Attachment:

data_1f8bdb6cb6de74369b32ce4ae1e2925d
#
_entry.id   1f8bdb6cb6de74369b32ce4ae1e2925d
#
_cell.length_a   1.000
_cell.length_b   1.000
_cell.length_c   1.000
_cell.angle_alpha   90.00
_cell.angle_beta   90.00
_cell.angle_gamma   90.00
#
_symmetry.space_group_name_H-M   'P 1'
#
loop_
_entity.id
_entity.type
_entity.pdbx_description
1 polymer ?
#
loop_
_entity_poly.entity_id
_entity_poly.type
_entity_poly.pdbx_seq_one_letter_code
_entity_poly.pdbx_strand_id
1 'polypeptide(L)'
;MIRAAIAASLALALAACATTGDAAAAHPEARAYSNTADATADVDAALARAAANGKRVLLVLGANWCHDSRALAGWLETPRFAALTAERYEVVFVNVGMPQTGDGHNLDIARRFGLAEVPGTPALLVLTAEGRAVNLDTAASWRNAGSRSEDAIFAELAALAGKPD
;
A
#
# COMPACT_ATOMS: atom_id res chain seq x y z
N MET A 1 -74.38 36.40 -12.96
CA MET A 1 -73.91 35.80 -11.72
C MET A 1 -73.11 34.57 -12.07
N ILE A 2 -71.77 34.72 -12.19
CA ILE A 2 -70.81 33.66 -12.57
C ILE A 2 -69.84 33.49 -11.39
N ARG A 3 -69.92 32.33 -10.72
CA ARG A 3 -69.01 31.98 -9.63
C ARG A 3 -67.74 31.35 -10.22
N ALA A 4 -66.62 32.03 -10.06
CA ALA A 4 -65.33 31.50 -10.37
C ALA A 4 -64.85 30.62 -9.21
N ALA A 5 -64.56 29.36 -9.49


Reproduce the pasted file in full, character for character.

data_1f8bdb6cb6de74369b32ce4ae1e2925d
#
_entry.id   1f8bdb6cb6de74369b32ce4ae1e2925d
#
_cell.length_a   1.000
_cell.length_b   1.000
_cell.length_c   1.000
_cell.angle_alpha   90.00
_cell.angle_beta   90.00
_cell.angle_gamma   90.00
#
_symmetry.space_group_name_H-M   'P 1'
#
loop_
_entity.id
_entity.type
_entity.pdbx_description
1 polymer ?
#
loop_
_entity_poly.entity_id
_entity_poly.type
_entity_poly.pdbx_seq_one_letter_code
_entity_poly.pdbx_strand_id
1 'polypeptide(L)'
;MIRAAIAASLALALAACATTGDAAAAHPEARAYSNTADATADVDAALARAAANGKRVLLVLGANWCHDSRALAGWLETPRFAALTAERYEVVFVNVGMPQTGDGHNLDIARRFGLAEVPGTPALLVLTAEGRAVNLDTAASWRNAGSRSEDAIFAELAALAGKPD
;
A
#
# COMPACT_ATOMS: atom_id res chain seq x y z
N MET A 1 -74.38 36.40 -12.96
CA MET A 1 -73.91 35.80 -11.72
C MET A 1 -73.11 34.57 -12.07
N ILE A 2 -71.77 34.72 -12.19
CA ILE A 2 -70.81 33.66 -12.57
C ILE A 2 -69.84 33.49 -11.39
N ARG A 3 -69.92 32.33 -10.72
CA ARG A 3 -69.01 31.98 -9.63
C ARG A 3 -67.74 31.35 -10.22
N ALA A 4 -66.62 32.03 -10.06
CA ALA A 4 -65.33 31.50 -10.37
C ALA A 4 -64.85 30.62 -9.21
N ALA A 5 -64.56 29.36 -9.49